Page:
In England, unlabelled advertising is to be more strictly controlled
The UK Advertising Association (AA) has approved a plan to introduce stricter controls over digital advertising practices. The organization, which acts as the official representative of the advertising and media industry in Great Britain, is primarily concerned with expanding the existing standards for press, TV, billboard and radio advertising. In future, these will also apply to online platforms such as Facebook, Myspace and Twitter.
This is intended to protect younger Internet users in particular from questionable, often unlabelled advertising. “This is a significant step for both the advertising industry and the Internet,” said Nick Stringer, director of regulatory affairs at the British Internet Advertising Bureau (IAB), which, according to the Guardian report, has long been in favor of tighter control of Facebook and Co. uses. So far, only banner and display ads have been checked in the online area. “The expansion ensures that online advertising is just as responsible, legal and honest as other forms of advertising,” Stringer emphasizes.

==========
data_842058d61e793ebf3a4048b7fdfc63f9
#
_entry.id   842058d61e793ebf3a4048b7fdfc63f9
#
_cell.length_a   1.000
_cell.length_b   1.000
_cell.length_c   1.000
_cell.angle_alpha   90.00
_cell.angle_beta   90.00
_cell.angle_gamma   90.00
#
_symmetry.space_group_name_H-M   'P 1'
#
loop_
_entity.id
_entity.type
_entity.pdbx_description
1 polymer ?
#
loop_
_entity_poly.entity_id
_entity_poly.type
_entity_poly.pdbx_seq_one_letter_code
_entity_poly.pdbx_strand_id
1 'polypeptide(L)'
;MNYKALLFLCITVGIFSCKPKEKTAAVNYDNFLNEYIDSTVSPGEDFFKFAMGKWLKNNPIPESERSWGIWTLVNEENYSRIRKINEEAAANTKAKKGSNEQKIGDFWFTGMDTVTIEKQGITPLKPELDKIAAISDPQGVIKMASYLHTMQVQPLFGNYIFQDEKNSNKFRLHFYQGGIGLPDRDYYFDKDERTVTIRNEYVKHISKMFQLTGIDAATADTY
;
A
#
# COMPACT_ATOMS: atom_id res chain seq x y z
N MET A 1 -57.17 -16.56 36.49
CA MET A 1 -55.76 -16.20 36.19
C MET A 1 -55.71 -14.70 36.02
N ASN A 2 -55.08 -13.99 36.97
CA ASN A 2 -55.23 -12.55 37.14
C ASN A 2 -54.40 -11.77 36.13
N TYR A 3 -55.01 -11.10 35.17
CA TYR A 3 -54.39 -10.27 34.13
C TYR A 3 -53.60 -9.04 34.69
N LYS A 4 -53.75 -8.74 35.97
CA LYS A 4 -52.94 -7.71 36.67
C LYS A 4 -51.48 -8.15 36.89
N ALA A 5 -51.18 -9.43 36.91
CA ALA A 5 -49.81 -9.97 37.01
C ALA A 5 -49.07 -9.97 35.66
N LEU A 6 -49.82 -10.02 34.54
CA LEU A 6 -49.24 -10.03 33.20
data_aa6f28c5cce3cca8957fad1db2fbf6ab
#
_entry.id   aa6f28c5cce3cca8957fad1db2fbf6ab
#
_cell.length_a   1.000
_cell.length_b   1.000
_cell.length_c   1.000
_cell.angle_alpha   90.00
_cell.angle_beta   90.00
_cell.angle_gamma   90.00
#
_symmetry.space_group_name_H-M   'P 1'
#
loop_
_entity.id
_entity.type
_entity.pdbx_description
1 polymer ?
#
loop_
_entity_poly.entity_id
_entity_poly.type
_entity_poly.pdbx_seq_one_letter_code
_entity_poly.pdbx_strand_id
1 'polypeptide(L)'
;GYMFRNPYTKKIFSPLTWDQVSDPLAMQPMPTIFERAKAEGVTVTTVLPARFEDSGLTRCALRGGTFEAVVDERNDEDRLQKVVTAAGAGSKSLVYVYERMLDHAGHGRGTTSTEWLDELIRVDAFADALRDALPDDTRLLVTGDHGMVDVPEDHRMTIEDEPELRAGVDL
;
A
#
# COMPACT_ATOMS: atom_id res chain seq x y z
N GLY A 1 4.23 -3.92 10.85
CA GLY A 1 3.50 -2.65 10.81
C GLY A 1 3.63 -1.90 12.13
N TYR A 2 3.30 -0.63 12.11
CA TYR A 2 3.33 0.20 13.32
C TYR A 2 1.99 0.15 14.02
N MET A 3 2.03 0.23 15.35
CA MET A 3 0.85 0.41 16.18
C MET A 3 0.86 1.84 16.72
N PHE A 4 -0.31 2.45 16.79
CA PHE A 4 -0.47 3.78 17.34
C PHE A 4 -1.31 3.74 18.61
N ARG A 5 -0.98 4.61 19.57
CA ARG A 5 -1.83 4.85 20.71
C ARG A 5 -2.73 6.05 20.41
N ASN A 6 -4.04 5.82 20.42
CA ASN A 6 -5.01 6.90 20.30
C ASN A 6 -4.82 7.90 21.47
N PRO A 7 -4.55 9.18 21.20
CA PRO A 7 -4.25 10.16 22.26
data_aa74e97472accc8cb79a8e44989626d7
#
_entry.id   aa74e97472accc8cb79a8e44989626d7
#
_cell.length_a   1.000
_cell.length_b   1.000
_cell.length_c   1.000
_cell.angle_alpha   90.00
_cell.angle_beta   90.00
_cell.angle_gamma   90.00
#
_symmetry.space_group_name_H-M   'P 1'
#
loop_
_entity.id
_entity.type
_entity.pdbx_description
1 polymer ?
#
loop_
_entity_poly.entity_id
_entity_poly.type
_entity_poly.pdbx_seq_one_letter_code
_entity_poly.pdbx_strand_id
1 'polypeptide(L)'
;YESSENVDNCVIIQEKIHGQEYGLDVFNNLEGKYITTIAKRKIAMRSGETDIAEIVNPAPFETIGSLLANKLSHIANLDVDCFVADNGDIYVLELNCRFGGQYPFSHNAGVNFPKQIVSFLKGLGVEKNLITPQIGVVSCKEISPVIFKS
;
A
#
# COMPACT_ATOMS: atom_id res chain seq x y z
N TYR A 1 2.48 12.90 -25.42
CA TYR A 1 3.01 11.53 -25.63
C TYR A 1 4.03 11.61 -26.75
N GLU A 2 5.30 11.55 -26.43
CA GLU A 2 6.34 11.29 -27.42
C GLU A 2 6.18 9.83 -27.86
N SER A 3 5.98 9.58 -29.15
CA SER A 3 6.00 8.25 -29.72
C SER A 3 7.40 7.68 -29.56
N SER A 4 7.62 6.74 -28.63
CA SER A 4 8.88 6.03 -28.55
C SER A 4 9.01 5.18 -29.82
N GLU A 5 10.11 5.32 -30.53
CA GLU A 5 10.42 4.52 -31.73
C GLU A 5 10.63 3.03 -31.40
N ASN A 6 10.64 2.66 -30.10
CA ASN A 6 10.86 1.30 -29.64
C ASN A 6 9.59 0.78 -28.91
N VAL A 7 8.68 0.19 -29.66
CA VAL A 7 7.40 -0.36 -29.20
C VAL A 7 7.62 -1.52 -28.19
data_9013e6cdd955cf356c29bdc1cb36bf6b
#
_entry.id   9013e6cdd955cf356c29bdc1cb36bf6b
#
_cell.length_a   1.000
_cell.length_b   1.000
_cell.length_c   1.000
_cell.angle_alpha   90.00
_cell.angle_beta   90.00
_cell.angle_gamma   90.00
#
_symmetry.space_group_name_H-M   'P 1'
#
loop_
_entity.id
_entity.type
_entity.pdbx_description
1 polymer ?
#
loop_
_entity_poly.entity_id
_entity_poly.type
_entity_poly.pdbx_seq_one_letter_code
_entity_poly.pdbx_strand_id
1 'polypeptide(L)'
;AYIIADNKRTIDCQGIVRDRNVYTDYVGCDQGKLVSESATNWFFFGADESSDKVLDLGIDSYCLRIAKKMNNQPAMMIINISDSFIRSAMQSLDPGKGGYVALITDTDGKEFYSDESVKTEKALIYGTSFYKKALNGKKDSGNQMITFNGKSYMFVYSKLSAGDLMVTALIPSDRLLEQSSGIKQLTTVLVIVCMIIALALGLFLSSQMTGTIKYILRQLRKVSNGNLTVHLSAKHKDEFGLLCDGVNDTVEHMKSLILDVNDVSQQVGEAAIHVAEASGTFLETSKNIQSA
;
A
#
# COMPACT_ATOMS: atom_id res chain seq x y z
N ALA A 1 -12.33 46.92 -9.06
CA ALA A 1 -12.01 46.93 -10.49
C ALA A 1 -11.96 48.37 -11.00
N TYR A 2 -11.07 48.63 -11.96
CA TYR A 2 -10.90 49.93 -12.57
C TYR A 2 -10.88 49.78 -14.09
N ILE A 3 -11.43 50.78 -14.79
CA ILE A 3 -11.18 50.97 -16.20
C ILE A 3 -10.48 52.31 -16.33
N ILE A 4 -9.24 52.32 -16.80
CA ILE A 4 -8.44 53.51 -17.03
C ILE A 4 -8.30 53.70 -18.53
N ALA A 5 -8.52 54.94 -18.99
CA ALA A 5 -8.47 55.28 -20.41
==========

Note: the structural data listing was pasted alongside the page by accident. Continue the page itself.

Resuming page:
It is no coincidence that British advertising inspectors want to scrutinize online services such as Facebook and Twitter more closely in the future. The background for the tightening of the guidelines is the meanwhile widespread practice of many advertisers, bloggers and members of community portals to use them to spread their own marketing messages. For users, it is usually not clear that the postings are paid for and not an objective opinion.
The intended deception of users in this way is not only a thorn in the side of British consumer advocates. In the United States, the responsible regulatory authority, the Federal Trade Commission (FTC), set stricter advertising guidelines for bloggers as well as Facebook and Twitter users in October last year. Volker Nickel, spokesman for the German Advertising Council, considers the law against unfair competition in Germany to be sufficient: “I think it’s rather questionable whether the additional rules for the online area required in Great Britain can better protect users. I assume that the average consumer can very well recognize when he is dealing with advertising. ”Pte